To [Hatherley], architecture is the physical manifestation of politics. It is power literally in bricks and mortar. In this respect he is unusual and, I believe, right. But he is handicapped at every turn by his belief, worn on his sleeve, in the nobility of the socialist cause. This can be an asset as he wrestles manfully to evoke the spirit of places from which most of us would turn in horror. — wsj.com
More from British architecture writer Owen Hatherley here, and on communist architecture:The promises and problems of a Cuban architecture marketProtesting context, not form, of Ottawa's "victims of communism" memorialCreepy Photos of Russia’s Crumbling Communist ArchitectureCzech Communist...
Though easy targets for fiscal hawks, public architecture that’s luxurious and dramatic — even excessive — should be ours as a right. — Jacobin
Chinese cities have recently become notorious for their sheer degree of copying and reproduction, with hundreds of replicas of famous historic buildings and even of recent ones – such as the copy of Zaha Hadid's Guangzhou Opera House, under construction almost immediately after the original was completed. But in London, the Crystal Palace replica is only the most vast – and probably the least likely – of a smaller but still significant series of proposed reconstructions. — guardian.co.uk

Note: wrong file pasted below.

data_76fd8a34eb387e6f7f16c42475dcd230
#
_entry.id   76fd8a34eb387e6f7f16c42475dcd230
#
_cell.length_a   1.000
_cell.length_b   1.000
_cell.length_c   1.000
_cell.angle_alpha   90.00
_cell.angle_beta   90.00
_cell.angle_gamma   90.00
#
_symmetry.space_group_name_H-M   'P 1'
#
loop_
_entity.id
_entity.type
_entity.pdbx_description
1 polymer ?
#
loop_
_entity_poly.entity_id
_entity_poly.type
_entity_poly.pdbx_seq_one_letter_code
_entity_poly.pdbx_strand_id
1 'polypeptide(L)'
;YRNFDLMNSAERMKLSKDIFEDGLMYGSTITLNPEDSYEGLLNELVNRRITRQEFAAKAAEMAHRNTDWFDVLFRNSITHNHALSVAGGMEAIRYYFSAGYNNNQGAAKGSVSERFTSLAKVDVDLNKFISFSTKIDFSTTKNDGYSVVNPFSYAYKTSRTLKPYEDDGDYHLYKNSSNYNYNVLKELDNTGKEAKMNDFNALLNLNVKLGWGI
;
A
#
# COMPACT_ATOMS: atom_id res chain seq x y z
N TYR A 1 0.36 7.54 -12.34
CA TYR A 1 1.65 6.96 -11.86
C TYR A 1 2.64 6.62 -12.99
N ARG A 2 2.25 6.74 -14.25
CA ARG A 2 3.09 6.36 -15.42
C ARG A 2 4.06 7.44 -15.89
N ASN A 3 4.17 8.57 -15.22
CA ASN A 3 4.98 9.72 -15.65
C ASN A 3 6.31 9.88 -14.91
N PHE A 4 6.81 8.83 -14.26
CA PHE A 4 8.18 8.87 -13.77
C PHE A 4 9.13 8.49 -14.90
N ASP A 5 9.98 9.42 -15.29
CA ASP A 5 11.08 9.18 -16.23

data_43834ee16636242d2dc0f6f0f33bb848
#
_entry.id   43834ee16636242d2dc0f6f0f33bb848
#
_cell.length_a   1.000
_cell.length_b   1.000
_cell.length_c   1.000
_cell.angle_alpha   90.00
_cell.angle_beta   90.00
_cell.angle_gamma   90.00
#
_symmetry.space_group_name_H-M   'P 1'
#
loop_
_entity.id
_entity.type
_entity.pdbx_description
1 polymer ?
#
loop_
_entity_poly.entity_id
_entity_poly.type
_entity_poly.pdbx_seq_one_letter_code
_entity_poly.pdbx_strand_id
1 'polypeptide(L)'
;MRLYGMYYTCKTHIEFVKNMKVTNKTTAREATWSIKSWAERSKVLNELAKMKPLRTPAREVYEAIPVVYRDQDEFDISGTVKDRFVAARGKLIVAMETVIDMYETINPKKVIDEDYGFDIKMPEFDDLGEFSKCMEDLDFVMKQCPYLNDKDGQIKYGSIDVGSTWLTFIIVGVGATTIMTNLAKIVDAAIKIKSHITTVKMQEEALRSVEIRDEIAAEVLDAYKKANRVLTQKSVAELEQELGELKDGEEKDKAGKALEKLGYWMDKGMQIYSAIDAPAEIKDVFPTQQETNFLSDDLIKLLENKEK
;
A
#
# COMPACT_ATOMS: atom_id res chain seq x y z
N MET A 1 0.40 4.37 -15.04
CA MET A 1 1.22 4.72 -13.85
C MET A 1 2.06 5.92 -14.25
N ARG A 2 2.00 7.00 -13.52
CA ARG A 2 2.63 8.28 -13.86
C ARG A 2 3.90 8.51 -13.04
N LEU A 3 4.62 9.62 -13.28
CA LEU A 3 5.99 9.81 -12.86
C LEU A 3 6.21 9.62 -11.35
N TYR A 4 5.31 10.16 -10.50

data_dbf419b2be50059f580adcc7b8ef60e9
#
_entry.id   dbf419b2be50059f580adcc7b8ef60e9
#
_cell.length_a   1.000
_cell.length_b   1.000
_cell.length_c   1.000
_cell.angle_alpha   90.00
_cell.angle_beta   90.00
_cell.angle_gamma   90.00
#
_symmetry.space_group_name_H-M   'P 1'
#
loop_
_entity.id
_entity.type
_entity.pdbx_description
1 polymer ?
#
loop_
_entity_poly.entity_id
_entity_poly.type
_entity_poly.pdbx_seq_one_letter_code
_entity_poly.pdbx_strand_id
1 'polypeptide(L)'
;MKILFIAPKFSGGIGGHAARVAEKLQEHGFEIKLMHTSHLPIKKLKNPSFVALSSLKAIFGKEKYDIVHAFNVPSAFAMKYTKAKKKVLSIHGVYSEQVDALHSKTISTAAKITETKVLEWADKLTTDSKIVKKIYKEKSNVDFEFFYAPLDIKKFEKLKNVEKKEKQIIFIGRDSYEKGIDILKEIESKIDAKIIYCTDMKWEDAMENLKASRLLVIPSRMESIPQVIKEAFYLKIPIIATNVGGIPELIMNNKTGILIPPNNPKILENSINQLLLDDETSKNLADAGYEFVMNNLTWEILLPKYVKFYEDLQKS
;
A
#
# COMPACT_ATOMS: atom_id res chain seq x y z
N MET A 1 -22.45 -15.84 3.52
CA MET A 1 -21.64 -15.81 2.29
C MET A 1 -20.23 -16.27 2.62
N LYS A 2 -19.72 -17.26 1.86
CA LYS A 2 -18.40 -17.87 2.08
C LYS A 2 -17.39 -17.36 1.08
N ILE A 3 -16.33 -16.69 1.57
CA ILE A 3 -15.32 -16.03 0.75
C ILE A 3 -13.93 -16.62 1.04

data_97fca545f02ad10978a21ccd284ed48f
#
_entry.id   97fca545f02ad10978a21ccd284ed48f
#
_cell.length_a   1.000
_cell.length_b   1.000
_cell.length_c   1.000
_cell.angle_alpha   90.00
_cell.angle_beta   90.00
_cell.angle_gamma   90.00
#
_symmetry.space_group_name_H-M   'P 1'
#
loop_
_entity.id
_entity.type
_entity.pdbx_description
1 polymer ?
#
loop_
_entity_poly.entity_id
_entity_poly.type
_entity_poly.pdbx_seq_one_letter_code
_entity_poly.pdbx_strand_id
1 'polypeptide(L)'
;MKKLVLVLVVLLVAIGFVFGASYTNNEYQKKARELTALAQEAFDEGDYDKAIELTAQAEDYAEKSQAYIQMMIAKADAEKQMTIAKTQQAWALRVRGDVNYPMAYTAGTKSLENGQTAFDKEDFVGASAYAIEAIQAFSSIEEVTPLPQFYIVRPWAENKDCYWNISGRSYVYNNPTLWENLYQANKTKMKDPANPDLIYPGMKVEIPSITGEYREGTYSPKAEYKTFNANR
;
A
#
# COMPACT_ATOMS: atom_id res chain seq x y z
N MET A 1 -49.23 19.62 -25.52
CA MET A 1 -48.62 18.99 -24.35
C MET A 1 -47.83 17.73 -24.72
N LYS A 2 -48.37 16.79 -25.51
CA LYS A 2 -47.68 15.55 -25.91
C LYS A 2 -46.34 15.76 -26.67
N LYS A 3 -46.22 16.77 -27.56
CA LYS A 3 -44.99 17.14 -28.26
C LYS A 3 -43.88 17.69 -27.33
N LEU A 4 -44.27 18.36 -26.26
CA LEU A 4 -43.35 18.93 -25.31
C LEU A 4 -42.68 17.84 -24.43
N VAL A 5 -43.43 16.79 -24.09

Produced as a diploma project in 1928, it justified itself by pointing out – as generations of environmentalists would later insist – the need to minimise human impact on the planet. Except rather than treading lightly on it, we wouldn't be treading on it at all, but living in flying mobile homes, which could dock at collective housing, hotels, factories and leisure centres, able to descend to the earth to enjoy it unspoilt. — guardian.co.uk
Richard Rogers's 1986 headquarters for the insurers Lloyd's of London has just been listed Grade I. This makes it, along with the Royal Festival Hall, one of the few 20th-century structures to be placed at the same level as, say, St Paul's. But, like the gothic cathedrals it so closely resembles, Lloyd's was not meant to be an entirely finished product. Look up to the top of its facade, and you'll find cranes are still there... — guardian.co.uk
This was the city of the 20th Century, but surely nobody, neither utopians or dystopians, imagined that it would look like this. It was nobody's dream and at least in theory, nobody's nightmare. How did we get here? — BBC
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